Wednesday, August 13, 2008

Crucifix in a Death Hand

Writing these short pieces feels like being a newspaper columnist. Hell, that's ok.
Let me tell you a little story about my favorite newspaper column, back when times where interesting and gas was thirty cents a gallon. In 1967 or so I was dating a nurse named Penny who had an apartment near Macarthur Park in L.A. That's the place Jimmy Webb sang about: "someone left a cake out in the rain." Oh really, Jimmy? Someone left a lot of winos and junkies out in the rain too. They were lying there smoldering in the Los Angeles heat; below the windows of those old worn out apartment hotels. This was no country for young men or civilized women. I used to sit in the park all day and talk to the Indians and pigeons. Waiting for something. Waiting for Penny to come home with the grub, maybe. One day here comes a man with a bunch of newspapers under his arm and he hands me one. It's "Open City," and it contains a column called: "Notes of a Dirty Old Man," by one "Charles Bukowski." Now I doubt if there's ever been a column such as this - now or ever. This gent Bukowski wrote about working for the Post Office and drinking and trying to date women; every rank American male frustration in the book. The read was highly entertaining. Consider: Jonathan Swift meets Mark Twain and Henry Miller at Raymond Chandler's house; with a savage dose of Celine and Nathaniel West. It was drunken rant; like he was putting words in the mouth of a million American blue collar workers. A touch misogynistic. But, oh the humor! I saved all the columns in a box in my garage. Later Bukowski's publisher, through a long grapevine, found out I had the columns and Bukowski had burned all of his. Could Bukowski borrow my stash? Of course. And that started a correspondence with Buk that lasted thirty years or so. You can find all of that in a book titled "Tough Company" on Black Shark-Mystery Island Press. Well…I don’t know what the hell I'd think of Bukowski now. Never read him anymore. He told me once that: "Hemingway is better when you're young." Well old Buk's stuff was probably better when you're young too. But, hell, I wish somebody wrote columns like that now or had something passionate to say on the news or in a magazine. Political correctness has choked us down and hobbled our guts and forced Spaulding Gray to jump into the East River. He left a note to that effect. But Buk wrote one classic L.A. poem….
"Crucifix in a Death Hand."
"Yes, they begin out in the willows, I think.
The starch mountains begin out in the willows.
And keep right on going, without regard
For pumas or nectarines."
Somehow, he nailed it. I leave you with that.


Saddle Tramp said...

TR . . . Great post and I agree. Yes, even Bukowski can outgrow Bukowski. His most recent volume of original and unpublished work is titled " The People Look Like Flowers at last ". I am happy he got there. For me Bukowski is all about the struggle and means to laugh and get through hell without coming up emptyhanded.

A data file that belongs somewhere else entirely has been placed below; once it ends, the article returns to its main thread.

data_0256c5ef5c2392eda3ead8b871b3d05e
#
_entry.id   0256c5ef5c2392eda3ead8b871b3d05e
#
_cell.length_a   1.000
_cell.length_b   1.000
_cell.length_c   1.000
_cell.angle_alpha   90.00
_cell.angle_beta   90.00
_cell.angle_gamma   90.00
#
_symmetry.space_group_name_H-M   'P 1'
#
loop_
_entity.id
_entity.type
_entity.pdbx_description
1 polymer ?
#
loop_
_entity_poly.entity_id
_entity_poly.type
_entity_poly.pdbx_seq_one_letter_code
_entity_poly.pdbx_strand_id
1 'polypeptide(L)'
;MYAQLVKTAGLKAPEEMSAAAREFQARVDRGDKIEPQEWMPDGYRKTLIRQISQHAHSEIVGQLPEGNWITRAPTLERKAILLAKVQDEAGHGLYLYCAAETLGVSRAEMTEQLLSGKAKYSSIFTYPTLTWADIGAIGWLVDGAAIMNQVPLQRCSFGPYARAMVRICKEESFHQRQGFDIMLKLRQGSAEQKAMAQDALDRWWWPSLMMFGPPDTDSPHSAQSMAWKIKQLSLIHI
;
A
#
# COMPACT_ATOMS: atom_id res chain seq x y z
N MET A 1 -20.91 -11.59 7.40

As for me I am book rich with recent teasures from:

The Robert Henri Museum in Cozad, NE.

" The Son of a Gamblin' Man " by Mari Sandoz. Mari was beaten by her father and sent to a dark cellar for publishing her first story at age 11. Her father, she later found out detested writers and artists. It did not stop her.

From A Novel Idea Bookstore in the Richard Booth ( Hay-On-Wye ) designated Book Town of Brownville, NE.

A first edition copy of " Crazy Horse " by Mari Sandoz
" The Dull Knifes of Pine Ridge "by Joe Starita
" Booked To Die " by John Dunning
" Frida and Diego " paired together

From Vintage Stock in Joplin, MO

" Between Midnight and Day " by Dick Waterman

" All any man can do, is to add his fragment to the whole. No man can be final, but he can record his progress . . . What he leaves is so much for others to use as stones to step on, or stones to avoid. " Robert Henri ( Cozad )

Thanks fir the stepping stones TR.

-ST Norco, CA and looking out at those starched mountains.

editor said...

Y'know, a newspaper column ain't a half-bad idea...

Tom Russell said...

I wish you opened up a newspaper and it had those old Bukowski columns and poetry and snatches of great American lit and funny cartoons and Little Lulu and something else for gawd's sake....and down in the corner they can cap the news in five sentences. I will find my own dread,,,searching for art and joy. In the Garden. "No Guru, No Method, No Teacher." To quote Van.

Saddle Tramp said...

The method was there is none. The guru an alias. The teacher everywhere. Formal or informal. On the street or on the trail. In the garden or in a prison. You know it when you see it. You know it when you hear it. I have quoted Van on that to to myself many times. Credit or not, no man walks alone. I know crayola art when I see it and I feel Van Gogh when I see it. You cannot create a Van Gogh. A gift from God or a freak of nature. Take your choice.


Ruahines said...

Kia ora Tom,
There are still nights I pour myself a whiskey and read a bit of Bukowski, many others I put on Van and just listen. Never at the same time. Cheers.

Roy-Olav said...

And when will you visit Norway again? ;-)

Saddle Tramp said...


Henry Chinaski’s Stamp
ISAAC FITZGERALD BIO ↓  ·  February 24th, 2010  ·  filed under BOOKS
Are you a fan of Charles Bukowski? Want to see him get his own stamp? Over at PetitionSpot some folks are trying
to make that happen:

-saddle tramp
Via: Old U.S. Hwy 40 ( The Historic National Highwy ) across Pennsylvania with 7% grades and 10 mph speed limits with a very lively load of apple juice from the Port of
Wilmington ...